Oh boy! Am I feeling smug. I am NOT a dinosaur nor an illiberal died-in-in-the-wool bigoted old fogey. My instincts, founded on sound common sense and close observation of the world about me, are right after all. Heterosexual parents in a stable, long term relationship – ie, happily married – are best for children. And there are not one but two studies to prove this.
I picked up the first one on the blog Anglican Mainstream. A report first published in 1994 in ‘Social Justice’ has just been updated by its two authors and an account of its findings is given under the slightly alarmist headline “Do children of single parents become criminals?”
And on the website of the Institute for Family Studies I found a paper entitled, more conservatively, “Marriage and Child Wellbeing”.
Just three quotes to make my point.
“….the children of continuously married, two-parent families fare better than do the children from all other family forms.”
“. . . . newer studies have uncovered considerable evidence discrediting progressives’ claims that cohabitation is a perfectly functional replacement for traditional marriage.”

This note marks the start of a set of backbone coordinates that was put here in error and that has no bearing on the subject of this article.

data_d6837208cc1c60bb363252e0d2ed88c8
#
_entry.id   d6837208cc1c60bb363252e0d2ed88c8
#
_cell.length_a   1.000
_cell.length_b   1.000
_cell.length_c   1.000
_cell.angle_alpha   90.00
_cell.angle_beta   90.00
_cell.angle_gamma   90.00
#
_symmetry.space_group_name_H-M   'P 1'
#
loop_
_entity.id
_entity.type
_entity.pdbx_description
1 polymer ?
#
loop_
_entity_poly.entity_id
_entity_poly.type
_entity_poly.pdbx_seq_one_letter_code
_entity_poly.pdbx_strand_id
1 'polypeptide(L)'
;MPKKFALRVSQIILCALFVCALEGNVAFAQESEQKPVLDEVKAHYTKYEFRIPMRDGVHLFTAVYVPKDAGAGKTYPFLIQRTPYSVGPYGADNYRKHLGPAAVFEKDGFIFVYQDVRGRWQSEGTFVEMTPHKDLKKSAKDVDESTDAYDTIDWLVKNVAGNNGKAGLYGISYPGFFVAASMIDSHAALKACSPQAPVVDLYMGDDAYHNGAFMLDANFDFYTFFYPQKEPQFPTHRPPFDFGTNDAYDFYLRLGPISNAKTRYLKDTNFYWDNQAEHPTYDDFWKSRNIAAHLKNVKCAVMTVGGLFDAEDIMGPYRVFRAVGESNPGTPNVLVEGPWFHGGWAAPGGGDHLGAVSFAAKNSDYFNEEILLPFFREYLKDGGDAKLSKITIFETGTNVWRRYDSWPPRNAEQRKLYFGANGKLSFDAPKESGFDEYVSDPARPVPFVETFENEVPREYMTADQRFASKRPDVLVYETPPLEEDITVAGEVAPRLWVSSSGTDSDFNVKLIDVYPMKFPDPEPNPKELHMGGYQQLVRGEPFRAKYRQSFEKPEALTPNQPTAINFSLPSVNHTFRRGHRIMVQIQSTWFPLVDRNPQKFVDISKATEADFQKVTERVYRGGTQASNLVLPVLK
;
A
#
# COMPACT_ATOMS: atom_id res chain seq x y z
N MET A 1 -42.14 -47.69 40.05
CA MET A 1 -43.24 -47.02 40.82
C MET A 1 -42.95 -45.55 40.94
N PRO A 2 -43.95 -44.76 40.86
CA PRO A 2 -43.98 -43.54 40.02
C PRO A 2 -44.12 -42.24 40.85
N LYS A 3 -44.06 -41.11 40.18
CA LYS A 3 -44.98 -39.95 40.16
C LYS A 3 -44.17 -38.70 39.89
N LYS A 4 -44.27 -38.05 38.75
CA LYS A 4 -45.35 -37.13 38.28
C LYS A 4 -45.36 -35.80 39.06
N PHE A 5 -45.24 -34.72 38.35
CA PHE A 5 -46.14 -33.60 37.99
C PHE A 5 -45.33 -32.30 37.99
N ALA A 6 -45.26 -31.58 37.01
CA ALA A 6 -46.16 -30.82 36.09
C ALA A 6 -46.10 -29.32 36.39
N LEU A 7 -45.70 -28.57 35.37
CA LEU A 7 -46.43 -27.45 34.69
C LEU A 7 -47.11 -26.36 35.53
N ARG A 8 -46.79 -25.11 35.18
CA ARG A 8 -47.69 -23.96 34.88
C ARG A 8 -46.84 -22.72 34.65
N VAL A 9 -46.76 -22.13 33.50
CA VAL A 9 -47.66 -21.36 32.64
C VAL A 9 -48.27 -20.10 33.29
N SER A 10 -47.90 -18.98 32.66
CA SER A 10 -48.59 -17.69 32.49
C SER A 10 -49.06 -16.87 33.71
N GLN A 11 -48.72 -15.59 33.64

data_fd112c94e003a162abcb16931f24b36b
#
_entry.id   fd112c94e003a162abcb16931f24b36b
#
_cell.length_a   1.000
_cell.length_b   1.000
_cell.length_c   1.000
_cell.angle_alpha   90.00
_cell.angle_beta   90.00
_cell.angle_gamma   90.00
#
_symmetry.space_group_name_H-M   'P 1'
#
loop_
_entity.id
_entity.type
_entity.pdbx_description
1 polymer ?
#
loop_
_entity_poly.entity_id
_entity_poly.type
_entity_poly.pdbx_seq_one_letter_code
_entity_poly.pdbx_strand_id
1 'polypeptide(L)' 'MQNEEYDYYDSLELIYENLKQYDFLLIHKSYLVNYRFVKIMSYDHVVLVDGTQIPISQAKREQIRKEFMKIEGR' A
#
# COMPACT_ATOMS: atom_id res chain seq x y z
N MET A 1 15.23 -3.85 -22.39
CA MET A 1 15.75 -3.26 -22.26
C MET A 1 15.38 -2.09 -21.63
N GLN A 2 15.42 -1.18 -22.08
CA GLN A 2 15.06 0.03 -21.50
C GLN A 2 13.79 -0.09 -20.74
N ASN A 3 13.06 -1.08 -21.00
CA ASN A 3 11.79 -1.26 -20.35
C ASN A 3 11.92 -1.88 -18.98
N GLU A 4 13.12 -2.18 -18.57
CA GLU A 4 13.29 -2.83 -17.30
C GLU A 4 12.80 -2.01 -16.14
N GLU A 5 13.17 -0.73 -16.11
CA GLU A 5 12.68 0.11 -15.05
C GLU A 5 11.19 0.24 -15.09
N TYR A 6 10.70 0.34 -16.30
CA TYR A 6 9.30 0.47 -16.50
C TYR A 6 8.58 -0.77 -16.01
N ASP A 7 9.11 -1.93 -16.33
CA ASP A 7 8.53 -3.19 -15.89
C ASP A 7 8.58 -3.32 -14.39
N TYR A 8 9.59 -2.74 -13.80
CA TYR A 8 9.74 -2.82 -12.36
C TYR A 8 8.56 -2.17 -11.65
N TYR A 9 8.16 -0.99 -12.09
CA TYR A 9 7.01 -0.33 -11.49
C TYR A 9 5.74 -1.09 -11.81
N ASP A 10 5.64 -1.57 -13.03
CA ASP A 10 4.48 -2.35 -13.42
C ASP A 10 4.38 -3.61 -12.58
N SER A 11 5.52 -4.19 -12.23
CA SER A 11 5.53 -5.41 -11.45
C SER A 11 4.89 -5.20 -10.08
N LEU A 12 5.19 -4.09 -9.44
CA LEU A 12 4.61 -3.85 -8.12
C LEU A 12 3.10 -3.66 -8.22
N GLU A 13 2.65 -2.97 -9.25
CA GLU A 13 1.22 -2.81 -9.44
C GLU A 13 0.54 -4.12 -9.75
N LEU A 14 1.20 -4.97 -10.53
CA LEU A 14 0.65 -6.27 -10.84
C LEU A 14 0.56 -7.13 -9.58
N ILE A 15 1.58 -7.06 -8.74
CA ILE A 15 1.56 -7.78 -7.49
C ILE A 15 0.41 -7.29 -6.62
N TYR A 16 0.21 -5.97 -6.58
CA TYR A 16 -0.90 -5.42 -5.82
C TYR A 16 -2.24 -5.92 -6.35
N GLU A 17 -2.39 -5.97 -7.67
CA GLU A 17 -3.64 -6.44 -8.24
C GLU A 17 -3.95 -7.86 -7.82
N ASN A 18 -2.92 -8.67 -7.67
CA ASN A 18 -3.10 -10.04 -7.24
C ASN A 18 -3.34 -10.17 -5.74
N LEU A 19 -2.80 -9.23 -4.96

“When it comes to child well-being, marriage seems to be more than the sum of its parts.”
As I noted in an earlier blog, the Bishop of St Asaph wrote in the Diocesan magazine, Teulu (family) Asaph, on the subject of same-sex marriage: “Let’s be honest. Society has never paid much attention to the Christian teaching that the only proper context for sex is within the faithful marriage of one man and one woman. Sex outside of marriage has been happening all around us for two thousand years, among Christians as well, and although many have sincerely sought to live with the Church’s teaching—and succeeded—there have been many people who have not.” So that’s all right, then, is it?
Well, it was enough to convince me that it was a family I could do without. I’d also like to point out it’s not just the Church’s teaching. It’s Christ’s teaching, and, no matter what the Bench of Bishops think, Christ has NOT changed His mind.